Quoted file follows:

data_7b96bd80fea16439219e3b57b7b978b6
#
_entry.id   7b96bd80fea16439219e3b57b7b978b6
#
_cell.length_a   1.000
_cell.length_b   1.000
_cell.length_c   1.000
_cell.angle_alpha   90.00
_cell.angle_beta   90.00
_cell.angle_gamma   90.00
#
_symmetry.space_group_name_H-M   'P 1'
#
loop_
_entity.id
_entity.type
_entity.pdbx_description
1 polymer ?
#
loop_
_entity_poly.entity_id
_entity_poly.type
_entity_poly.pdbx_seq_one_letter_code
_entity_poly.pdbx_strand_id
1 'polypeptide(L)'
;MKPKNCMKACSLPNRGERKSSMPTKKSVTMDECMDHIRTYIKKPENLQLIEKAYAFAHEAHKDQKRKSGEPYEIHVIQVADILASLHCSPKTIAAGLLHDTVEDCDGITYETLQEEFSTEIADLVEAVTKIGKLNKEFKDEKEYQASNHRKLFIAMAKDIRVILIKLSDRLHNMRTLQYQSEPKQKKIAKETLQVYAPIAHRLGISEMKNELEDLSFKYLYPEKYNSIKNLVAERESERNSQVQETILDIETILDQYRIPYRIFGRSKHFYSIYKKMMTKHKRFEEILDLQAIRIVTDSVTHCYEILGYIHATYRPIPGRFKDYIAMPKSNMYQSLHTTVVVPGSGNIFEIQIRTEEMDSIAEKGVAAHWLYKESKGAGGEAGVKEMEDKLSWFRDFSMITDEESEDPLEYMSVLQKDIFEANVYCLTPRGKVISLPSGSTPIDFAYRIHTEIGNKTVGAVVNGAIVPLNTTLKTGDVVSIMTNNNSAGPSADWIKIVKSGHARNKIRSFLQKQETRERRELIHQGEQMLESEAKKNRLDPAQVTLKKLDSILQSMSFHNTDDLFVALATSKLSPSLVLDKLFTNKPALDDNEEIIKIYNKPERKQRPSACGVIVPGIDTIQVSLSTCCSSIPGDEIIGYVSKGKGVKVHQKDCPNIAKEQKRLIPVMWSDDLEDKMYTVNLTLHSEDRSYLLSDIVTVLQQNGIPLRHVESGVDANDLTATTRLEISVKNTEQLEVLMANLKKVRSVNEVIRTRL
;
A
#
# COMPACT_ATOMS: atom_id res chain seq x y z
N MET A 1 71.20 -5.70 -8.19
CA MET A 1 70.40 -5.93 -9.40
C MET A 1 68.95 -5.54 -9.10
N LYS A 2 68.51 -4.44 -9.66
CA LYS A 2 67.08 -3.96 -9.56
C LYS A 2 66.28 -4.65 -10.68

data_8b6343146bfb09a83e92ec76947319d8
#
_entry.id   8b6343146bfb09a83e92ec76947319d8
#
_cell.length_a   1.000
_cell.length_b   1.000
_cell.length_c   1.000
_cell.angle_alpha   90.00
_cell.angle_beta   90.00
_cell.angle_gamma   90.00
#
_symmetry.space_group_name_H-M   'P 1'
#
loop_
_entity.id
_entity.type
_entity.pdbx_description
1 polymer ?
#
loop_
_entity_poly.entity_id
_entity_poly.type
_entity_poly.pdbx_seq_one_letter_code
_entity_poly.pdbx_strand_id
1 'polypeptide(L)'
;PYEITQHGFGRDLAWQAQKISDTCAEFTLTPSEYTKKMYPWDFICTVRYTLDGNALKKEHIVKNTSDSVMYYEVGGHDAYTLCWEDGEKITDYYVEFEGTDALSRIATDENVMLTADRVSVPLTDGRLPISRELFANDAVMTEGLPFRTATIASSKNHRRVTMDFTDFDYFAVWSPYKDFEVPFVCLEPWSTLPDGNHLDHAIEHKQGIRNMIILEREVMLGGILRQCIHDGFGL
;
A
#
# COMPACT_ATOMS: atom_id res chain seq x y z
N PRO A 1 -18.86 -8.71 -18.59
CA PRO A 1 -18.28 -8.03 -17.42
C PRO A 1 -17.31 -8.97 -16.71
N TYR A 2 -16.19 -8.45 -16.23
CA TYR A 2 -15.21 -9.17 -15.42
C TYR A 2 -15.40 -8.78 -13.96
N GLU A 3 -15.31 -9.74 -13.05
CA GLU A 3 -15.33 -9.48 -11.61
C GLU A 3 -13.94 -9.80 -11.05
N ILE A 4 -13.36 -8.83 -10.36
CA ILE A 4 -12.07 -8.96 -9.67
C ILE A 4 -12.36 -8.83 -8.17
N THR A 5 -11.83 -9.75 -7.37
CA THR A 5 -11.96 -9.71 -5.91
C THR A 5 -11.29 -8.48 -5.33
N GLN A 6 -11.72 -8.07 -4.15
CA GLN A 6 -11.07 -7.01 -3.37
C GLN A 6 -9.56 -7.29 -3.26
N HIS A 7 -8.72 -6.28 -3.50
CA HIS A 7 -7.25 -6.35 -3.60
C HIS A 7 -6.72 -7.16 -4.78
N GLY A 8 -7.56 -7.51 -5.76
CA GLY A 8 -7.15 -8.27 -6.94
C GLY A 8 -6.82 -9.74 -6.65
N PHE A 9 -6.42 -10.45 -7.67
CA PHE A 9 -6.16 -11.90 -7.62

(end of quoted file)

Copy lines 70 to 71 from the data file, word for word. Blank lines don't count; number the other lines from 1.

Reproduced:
N TYR A 2 -16.19 -8.45 -16.23
CA TYR A 2 -15.21 -9.17 -15.42